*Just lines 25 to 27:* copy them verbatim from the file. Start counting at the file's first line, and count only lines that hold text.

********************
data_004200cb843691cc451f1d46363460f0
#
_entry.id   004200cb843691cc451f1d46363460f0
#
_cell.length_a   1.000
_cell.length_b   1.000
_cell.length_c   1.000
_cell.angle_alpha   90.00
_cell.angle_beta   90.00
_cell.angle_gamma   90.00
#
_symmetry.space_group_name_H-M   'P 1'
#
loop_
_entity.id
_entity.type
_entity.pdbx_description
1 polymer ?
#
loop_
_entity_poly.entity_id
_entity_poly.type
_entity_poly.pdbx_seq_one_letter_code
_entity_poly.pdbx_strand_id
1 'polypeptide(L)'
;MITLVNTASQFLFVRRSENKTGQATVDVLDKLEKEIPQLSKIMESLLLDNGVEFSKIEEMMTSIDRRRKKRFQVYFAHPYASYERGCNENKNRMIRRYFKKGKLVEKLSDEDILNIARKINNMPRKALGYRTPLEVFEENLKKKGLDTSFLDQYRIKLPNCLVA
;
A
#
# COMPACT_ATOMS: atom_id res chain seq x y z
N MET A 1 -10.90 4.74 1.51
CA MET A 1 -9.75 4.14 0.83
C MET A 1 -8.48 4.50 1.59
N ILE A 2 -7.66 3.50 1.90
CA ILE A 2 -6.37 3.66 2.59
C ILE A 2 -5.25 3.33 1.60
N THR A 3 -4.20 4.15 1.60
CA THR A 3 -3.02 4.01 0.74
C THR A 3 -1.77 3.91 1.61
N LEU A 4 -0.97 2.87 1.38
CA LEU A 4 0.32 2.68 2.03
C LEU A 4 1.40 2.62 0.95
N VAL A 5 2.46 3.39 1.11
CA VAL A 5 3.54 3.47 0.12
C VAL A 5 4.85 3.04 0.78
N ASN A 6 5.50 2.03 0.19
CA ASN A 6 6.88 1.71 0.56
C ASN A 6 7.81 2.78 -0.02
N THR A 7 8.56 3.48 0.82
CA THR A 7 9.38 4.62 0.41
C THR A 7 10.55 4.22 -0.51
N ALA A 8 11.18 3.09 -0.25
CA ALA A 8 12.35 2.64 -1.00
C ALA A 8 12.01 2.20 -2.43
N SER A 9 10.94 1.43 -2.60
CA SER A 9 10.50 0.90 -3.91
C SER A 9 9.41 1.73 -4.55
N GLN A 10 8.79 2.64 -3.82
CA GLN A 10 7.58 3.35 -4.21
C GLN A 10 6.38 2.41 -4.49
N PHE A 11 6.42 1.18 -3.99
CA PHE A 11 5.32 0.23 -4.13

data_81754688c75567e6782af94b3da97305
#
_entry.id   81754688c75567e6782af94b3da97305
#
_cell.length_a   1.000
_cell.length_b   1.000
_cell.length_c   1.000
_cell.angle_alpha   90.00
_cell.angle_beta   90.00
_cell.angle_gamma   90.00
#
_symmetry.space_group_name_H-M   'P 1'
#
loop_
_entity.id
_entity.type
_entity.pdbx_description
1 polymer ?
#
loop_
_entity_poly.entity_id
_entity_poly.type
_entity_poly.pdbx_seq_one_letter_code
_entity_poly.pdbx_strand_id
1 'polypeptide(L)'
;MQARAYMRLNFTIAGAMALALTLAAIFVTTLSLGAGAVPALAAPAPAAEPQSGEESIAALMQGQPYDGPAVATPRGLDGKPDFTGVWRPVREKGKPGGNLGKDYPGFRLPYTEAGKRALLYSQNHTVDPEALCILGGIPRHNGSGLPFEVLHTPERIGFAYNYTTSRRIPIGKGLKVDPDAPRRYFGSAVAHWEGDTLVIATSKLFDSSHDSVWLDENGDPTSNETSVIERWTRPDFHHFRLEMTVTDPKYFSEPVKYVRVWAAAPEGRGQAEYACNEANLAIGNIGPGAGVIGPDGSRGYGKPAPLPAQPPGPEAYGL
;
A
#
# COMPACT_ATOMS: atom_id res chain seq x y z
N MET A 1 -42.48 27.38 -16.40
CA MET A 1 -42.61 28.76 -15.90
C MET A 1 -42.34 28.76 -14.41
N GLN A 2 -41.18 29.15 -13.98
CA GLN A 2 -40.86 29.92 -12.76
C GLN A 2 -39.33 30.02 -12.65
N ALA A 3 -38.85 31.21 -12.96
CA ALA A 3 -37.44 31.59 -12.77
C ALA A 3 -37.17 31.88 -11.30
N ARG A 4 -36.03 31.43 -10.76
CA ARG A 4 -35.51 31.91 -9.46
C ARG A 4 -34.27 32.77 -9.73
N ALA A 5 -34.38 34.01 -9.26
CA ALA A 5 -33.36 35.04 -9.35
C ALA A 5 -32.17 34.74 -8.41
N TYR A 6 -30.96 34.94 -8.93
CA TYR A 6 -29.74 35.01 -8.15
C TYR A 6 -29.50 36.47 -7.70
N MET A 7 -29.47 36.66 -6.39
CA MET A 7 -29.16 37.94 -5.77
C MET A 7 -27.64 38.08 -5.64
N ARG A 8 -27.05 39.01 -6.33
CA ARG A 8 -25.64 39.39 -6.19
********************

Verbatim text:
1 'polypeptide(L)'
;MITLVNTASQFLFVRRSENKTGQATVDVLDKLEKEIPQLSKIMESLLLDNGVEFSKIEEMMTSIDRRRKKRFQVYFAHPYASYERGCNENKNRMIRRYFKKGKLVEKLSDEDILNIARKINNMPRKALGYRTPLEVFEENLKKKGLDTSFLDQYRIKLPNCLVA
;